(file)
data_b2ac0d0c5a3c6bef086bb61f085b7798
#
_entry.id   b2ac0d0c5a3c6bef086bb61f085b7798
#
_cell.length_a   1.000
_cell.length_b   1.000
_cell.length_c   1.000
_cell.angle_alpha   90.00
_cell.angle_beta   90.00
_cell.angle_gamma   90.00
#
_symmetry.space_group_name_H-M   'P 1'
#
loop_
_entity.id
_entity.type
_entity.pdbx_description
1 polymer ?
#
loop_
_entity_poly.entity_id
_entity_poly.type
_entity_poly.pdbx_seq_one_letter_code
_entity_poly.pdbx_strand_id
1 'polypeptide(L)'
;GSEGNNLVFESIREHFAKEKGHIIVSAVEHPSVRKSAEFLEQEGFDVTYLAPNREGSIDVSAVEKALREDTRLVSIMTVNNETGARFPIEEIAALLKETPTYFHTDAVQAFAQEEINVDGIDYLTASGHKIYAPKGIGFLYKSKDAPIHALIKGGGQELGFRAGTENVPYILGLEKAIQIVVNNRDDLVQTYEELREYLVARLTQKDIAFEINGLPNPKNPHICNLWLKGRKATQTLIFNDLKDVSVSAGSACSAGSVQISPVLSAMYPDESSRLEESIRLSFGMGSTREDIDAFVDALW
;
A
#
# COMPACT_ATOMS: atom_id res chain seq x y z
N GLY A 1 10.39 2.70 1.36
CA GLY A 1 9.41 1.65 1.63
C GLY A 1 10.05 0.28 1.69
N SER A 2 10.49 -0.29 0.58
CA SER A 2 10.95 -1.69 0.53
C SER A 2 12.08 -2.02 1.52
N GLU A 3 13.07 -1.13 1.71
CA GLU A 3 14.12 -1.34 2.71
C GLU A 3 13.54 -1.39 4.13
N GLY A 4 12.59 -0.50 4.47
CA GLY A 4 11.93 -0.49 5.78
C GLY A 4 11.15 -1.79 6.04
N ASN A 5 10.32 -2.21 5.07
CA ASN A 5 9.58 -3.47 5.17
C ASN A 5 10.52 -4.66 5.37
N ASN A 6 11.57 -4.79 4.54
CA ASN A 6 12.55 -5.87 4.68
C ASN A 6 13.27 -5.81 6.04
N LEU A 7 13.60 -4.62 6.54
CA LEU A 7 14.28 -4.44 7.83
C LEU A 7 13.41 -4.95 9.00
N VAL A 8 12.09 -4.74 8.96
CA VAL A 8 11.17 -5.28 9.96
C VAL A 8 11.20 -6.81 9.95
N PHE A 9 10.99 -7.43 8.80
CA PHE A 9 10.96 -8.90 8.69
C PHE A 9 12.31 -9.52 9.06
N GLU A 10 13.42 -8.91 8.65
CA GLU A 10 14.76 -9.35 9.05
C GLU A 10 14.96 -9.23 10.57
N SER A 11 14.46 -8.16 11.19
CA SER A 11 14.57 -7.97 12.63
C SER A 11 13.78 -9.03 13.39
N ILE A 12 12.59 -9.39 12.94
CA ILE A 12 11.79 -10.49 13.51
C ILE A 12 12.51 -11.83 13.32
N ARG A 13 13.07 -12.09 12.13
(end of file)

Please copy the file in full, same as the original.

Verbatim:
data_b2ac0d0c5a3c6bef086bb61f085b7798
#
_entry.id   b2ac0d0c5a3c6bef086bb61f085b7798
#
_cell.length_a   1.000
_cell.length_b   1.000
_cell.length_c   1.000
_cell.angle_alpha   90.00
_cell.angle_beta   90.00
_cell.angle_gamma   90.00
#
_symmetry.space_group_name_H-M   'P 1'
#
loop_
_entity.id
_entity.type
_entity.pdbx_description
1 polymer ?
#
loop_
_entity_poly.entity_id
_entity_poly.type
_entity_poly.pdbx_seq_one_letter_code
_entity_poly.pdbx_strand_id
1 'polypeptide(L)'
;GSEGNNLVFESIREHFAKEKGHIIVSAVEHPSVRKSAEFLEQEGFDVTYLAPNREGSIDVSAVEKALREDTRLVSIMTVNNETGARFPIEEIAALLKETPTYFHTDAVQAFAQEEINVDGIDYLTASGHKIYAPKGIGFLYKSKDAPIHALIKGGGQELGFRAGTENVPYILGLEKAIQIVVNNRDDLVQTYEELREYLVARLTQKDIAFEINGLPNPKNPHICNLWLKGRKATQTLIFNDLKDVSVSAGSACSAGSVQISPVLSAMYPDESSRLEESIRLSFGMGSTREDIDAFVDALW
;
A
#
# COMPACT_ATOMS: atom_id res chain seq x y z
N GLY A 1 10.39 2.70 1.36
CA GLY A 1 9.41 1.65 1.63
C GLY A 1 10.05 0.28 1.69
N SER A 2 10.49 -0.29 0.58
CA SER A 2 10.95 -1.69 0.53
C SER A 2 12.08 -2.02 1.52
N GLU A 3 13.07 -1.13 1.71
CA GLU A 3 14.12 -1.34 2.71
C GLU A 3 13.54 -1.39 4.13
N GLY A 4 12.59 -0.50 4.47
CA GLY A 4 11.93 -0.49 5.78
C GLY A 4 11.15 -1.79 6.04
N ASN A 5 10.32 -2.21 5.07
CA ASN A 5 9.58 -3.47 5.17
C ASN A 5 10.52 -4.66 5.37
N ASN A 6 11.57 -4.79 4.54
CA ASN A 6 12.55 -5.87 4.68
C ASN A 6 13.27 -5.81 6.04
N LEU A 7 13.60 -4.62 6.54
CA LEU A 7 14.28 -4.44 7.83
C LEU A 7 13.41 -4.95 9.00
N VAL A 8 12.09 -4.74 8.96
CA VAL A 8 11.17 -5.28 9.96
C VAL A 8 11.20 -6.81 9.95
N PHE A 9 10.99 -7.43 8.80
CA PHE A 9 10.96 -8.90 8.69
C PHE A 9 12.31 -9.52 9.06
N GLU A 10 13.42 -8.91 8.65
CA GLU A 10 14.76 -9.35 9.05
C GLU A 10 14.96 -9.23 10.57
N SER A 11 14.46 -8.16 11.19
CA SER A 11 14.57 -7.97 12.63
C SER A 11 13.78 -9.03 13.39
N ILE A 12 12.59 -9.39 12.94
CA ILE A 12 11.79 -10.49 13.51
C ILE A 12 12.51 -11.83 13.32
N ARG A 13 13.07 -12.09 12.13